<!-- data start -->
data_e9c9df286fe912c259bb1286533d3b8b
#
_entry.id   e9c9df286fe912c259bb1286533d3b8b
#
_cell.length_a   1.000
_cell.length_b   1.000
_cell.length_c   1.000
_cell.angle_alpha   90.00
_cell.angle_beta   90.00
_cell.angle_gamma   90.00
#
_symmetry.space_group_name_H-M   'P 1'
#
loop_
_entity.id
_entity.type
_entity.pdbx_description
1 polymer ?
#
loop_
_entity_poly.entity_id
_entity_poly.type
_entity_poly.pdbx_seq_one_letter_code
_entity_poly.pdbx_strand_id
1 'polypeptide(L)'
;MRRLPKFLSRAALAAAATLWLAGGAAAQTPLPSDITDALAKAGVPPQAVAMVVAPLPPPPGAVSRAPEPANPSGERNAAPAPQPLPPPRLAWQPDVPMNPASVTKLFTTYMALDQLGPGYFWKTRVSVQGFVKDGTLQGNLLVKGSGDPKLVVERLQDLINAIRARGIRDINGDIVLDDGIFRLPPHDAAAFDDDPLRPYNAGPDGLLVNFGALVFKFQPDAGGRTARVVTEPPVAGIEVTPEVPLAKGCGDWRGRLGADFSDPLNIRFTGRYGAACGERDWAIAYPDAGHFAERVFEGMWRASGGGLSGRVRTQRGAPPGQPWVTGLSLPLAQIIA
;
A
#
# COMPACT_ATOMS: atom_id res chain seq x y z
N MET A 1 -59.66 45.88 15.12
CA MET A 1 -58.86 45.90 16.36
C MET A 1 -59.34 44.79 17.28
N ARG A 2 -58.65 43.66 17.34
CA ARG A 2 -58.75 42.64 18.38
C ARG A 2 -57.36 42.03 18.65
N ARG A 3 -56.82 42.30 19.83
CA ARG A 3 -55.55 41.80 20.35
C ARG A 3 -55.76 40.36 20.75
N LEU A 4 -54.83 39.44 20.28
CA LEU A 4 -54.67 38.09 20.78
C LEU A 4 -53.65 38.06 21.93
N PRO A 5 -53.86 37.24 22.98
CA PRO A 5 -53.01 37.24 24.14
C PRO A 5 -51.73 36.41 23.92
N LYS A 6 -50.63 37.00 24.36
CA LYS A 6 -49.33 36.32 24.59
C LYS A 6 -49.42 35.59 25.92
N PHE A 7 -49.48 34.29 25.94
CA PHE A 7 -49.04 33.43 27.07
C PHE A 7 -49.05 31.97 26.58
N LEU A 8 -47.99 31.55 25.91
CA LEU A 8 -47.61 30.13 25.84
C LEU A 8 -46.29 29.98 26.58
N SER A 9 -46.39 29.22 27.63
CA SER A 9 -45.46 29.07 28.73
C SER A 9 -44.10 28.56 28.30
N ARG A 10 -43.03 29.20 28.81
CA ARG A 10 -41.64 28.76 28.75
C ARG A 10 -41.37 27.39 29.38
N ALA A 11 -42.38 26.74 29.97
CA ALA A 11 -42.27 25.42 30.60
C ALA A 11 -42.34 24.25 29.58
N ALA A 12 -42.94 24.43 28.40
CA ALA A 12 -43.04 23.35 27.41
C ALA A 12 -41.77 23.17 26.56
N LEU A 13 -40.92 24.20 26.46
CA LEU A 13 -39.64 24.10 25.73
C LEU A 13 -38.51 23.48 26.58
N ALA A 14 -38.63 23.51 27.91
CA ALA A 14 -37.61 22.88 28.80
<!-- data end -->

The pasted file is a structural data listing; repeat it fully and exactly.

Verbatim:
data_e9c9df286fe912c259bb1286533d3b8b
#
_entry.id   e9c9df286fe912c259bb1286533d3b8b
#
_cell.length_a   1.000
_cell.length_b   1.000
_cell.length_c   1.000
_cell.angle_alpha   90.00
_cell.angle_beta   90.00
_cell.angle_gamma   90.00
#
_symmetry.space_group_name_H-M   'P 1'
#
loop_
_entity.id
_entity.type
_entity.pdbx_description
1 polymer ?
#
loop_
_entity_poly.entity_id
_entity_poly.type
_entity_poly.pdbx_seq_one_letter_code
_entity_poly.pdbx_strand_id
1 'polypeptide(L)'
;MRRLPKFLSRAALAAAATLWLAGGAAAQTPLPSDITDALAKAGVPPQAVAMVVAPLPPPPGAVSRAPEPANPSGERNAAPAPQPLPPPRLAWQPDVPMNPASVTKLFTTYMALDQLGPGYFWKTRVSVQGFVKDGTLQGNLLVKGSGDPKLVVERLQDLINAIRARGIRDINGDIVLDDGIFRLPPHDAAAFDDDPLRPYNAGPDGLLVNFGALVFKFQPDAGGRTARVVTEPPVAGIEVTPEVPLAKGCGDWRGRLGADFSDPLNIRFTGRYGAACGERDWAIAYPDAGHFAERVFEGMWRASGGGLSGRVRTQRGAPPGQPWVTGLSLPLAQIIA
;
A
#
# COMPACT_ATOMS: atom_id res chain seq x y z
N MET A 1 -59.66 45.88 15.12
CA MET A 1 -58.86 45.90 16.36
C MET A 1 -59.34 44.79 17.28
N ARG A 2 -58.65 43.66 17.34
CA ARG A 2 -58.75 42.64 18.38
C ARG A 2 -57.36 42.03 18.65
N ARG A 3 -56.82 42.30 19.83
CA ARG A 3 -55.55 41.80 20.35
C ARG A 3 -55.76 40.36 20.75
N LEU A 4 -54.83 39.44 20.28
CA LEU A 4 -54.67 38.09 20.78
C LEU A 4 -53.65 38.06 21.93
N PRO A 5 -53.86 37.24 22.98
CA PRO A 5 -53.01 37.24 24.14
C PRO A 5 -51.73 36.41 23.92
N LYS A 6 -50.63 37.00 24.36
CA LYS A 6 -49.33 36.32 24.59
C LYS A 6 -49.42 35.59 25.92
N PHE A 7 -49.48 34.29 25.94
CA PHE A 7 -49.04 33.43 27.07
C PHE A 7 -49.05 31.97 26.58
N LEU A 8 -47.99 31.55 25.91
CA LEU A 8 -47.61 30.13 25.84
C LEU A 8 -46.29 29.98 26.58
N SER A 9 -46.39 29.22 27.63
CA SER A 9 -45.46 29.07 28.73
C SER A 9 -44.10 28.56 28.30
N ARG A 10 -43.03 29.20 28.81
CA ARG A 10 -41.64 28.76 28.75
C ARG A 10 -41.37 27.39 29.38
N ALA A 11 -42.38 26.74 29.97
CA ALA A 11 -42.27 25.42 30.60
C ALA A 11 -42.34 24.25 29.58
N ALA A 12 -42.94 24.43 28.40
CA ALA A 12 -43.04 23.35 27.41
C ALA A 12 -41.77 23.17 26.56
N LEU A 13 -40.92 24.20 26.46
CA LEU A 13 -39.64 24.10 25.73
C LEU A 13 -38.51 23.48 26.58
N ALA A 14 -38.63 23.51 27.91
CA ALA A 14 -37.61 22.88 28.80